Trump and Fiorina’s Snake Oil Sales – Joe Nocera, The New York Times

“Business wonk that I am, my favorite moment in last week’s Republican debate came when Carly Fiorina and Donald Trump got into a spat over which of them had the lousier track record as business leaders. “The company is a disaster,” scoffed Trump, referring to Hewlett-Packard, the iconic technology company Fiorina ran from 1999 to 2005. Trump continued: “When Carly says the revenues went up that’s because she bought Compaq. It was a terrible deal, and it really led to the destruction of the company.” Fiorina responded by focusing on how Trump ran his three Atlantic City casinos into the ground. “You ran up mountains of debt, as well as losses,” she said, “using other people’s money, and you were forced to file for bankruptcy not once, not twice [but] four times, a record four times.” They’re both right. Fiorina’s tenure at HP was indeed a disaster, and Trump’s casino interests did indeed file for bankruptcy multiple times. Now that Trump and Fiorina are number one and number two in a recent poll — oy! — it’s worth taking a closer look at their business records.”

Source: Trump and Fiorina’s Snake Oil Sales – The New York Times

1 thought on “Trump and Fiorina’s Snake Oil Sales – Joe Nocera, The New York Times

  1. Lead comment at the NYT, see link to Krugman article.
    R. Law is a trusted commenter Texas 7 hours ago

    When considering a CEO’s claim they are exactly what the country needs, it is always wise to keep in mind Paul Krugman’s 1996 essay in the Harvard Business Review ” A Country Is Not A Company ” discussing how CEOs don’t have the economic skill-set to be POTUS:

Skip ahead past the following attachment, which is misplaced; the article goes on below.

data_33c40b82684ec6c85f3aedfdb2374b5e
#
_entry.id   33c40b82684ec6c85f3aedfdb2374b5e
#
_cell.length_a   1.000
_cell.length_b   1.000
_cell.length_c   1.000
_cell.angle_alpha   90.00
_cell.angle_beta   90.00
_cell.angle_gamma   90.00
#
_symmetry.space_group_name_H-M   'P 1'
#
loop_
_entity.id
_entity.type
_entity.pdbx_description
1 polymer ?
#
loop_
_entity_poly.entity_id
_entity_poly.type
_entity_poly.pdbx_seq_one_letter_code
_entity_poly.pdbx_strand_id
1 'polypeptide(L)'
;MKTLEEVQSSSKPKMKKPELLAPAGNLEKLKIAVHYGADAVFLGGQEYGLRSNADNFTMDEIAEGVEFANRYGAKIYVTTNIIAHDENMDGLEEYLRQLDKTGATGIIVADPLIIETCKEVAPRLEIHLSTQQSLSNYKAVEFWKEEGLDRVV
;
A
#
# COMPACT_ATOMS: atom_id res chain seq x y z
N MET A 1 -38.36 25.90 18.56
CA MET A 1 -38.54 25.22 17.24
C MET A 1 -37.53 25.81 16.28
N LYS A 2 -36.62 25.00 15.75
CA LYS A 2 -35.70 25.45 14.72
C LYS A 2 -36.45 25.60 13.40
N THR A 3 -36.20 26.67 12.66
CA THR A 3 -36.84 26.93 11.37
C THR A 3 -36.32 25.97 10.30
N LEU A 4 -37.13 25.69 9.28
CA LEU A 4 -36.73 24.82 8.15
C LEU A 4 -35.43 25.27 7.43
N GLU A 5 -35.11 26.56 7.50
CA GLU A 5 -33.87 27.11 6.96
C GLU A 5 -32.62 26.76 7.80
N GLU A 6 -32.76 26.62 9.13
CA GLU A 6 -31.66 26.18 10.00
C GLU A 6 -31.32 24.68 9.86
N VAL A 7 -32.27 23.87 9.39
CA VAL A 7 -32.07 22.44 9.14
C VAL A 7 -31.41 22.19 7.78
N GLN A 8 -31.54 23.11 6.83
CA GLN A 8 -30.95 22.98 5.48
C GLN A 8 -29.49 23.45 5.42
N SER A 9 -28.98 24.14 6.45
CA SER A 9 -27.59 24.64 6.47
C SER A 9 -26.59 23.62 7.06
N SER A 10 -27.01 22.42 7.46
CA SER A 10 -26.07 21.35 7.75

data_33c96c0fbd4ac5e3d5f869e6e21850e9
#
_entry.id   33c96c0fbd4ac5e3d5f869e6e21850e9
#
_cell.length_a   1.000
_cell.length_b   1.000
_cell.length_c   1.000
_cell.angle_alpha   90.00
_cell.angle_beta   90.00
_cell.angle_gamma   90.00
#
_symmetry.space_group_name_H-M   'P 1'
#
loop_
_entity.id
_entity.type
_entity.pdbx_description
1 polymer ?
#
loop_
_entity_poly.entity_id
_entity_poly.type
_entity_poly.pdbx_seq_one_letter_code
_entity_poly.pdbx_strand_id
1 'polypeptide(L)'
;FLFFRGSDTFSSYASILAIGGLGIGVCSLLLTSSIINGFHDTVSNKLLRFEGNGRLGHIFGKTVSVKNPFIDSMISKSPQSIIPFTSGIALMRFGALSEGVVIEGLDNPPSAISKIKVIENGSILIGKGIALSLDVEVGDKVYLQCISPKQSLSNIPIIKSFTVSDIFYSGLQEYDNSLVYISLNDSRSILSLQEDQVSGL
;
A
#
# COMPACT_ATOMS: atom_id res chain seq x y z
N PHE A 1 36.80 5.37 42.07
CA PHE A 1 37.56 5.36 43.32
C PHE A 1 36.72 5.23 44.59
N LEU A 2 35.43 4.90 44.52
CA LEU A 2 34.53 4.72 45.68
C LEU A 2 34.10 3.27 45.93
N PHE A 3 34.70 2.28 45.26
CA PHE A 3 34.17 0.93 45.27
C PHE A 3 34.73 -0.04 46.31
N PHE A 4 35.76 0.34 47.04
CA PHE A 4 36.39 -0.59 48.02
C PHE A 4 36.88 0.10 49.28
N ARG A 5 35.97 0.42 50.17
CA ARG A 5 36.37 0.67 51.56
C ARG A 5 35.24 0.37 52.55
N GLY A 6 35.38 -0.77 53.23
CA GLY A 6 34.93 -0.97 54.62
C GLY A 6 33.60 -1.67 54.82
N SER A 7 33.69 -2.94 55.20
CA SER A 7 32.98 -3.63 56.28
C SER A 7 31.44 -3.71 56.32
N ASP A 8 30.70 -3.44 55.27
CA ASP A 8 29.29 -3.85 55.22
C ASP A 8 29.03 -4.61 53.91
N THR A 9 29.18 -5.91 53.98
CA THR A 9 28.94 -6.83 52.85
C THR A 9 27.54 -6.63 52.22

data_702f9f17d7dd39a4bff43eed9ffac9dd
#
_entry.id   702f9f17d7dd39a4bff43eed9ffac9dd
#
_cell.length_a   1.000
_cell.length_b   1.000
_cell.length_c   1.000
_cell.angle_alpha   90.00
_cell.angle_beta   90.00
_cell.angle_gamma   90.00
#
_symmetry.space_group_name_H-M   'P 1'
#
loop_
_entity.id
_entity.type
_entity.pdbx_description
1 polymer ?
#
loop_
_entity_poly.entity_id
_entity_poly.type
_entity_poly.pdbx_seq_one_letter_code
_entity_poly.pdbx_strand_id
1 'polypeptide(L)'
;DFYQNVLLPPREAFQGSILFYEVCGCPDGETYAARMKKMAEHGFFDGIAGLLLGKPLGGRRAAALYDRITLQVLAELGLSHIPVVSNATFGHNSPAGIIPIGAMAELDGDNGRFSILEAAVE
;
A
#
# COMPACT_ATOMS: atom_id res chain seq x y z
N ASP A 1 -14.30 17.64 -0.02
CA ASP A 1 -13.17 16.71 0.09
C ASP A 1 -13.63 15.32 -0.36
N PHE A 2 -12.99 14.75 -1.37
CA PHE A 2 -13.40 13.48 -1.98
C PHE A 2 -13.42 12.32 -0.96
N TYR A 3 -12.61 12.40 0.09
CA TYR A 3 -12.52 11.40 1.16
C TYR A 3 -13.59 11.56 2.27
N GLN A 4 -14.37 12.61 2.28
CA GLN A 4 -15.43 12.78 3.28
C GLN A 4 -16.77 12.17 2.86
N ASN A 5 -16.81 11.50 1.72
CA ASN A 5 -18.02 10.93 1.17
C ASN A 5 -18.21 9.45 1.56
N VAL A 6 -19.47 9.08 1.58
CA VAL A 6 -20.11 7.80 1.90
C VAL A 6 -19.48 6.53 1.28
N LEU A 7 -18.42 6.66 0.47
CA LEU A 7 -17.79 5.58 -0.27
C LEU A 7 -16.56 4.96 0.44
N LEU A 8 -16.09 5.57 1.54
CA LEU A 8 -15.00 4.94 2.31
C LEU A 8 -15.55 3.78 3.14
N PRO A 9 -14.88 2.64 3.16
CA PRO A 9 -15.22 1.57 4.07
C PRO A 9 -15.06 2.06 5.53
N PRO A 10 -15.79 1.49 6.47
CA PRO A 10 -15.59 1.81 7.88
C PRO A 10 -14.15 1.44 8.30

Likewise, Timothy Egan updated things in 2012 for us, showing the abysmal track record in the U.S. of former CEO’s who actually became POTUS, compared to those who had no CEO experience in his piece ” The Wrong Resume ” :

    Both pieces fit well with what Nocera has wisely laid out for us, but there’s something else about the CEO-class today which is concerning, and that is the way CEO’s pack their boards of directors with buddies, then pretend that because that group lets them do what they want, that shareholder interests are being served and represented well, and that this means a captive board is some kind of diversity group.

    There are myriad(!) examples littering the U.S. business landscape showing this pretense not to be true, which is especially worrisome when people from autocratic environments like CEOs (or surgeons) who have apparently never held office – never made campaign promises then had to deliver what they promised to a constituency – see the high office of POTUS as an entry-level aspirational bauble.

    CEOs have the wrong resumes.

    Reply 398Recommended


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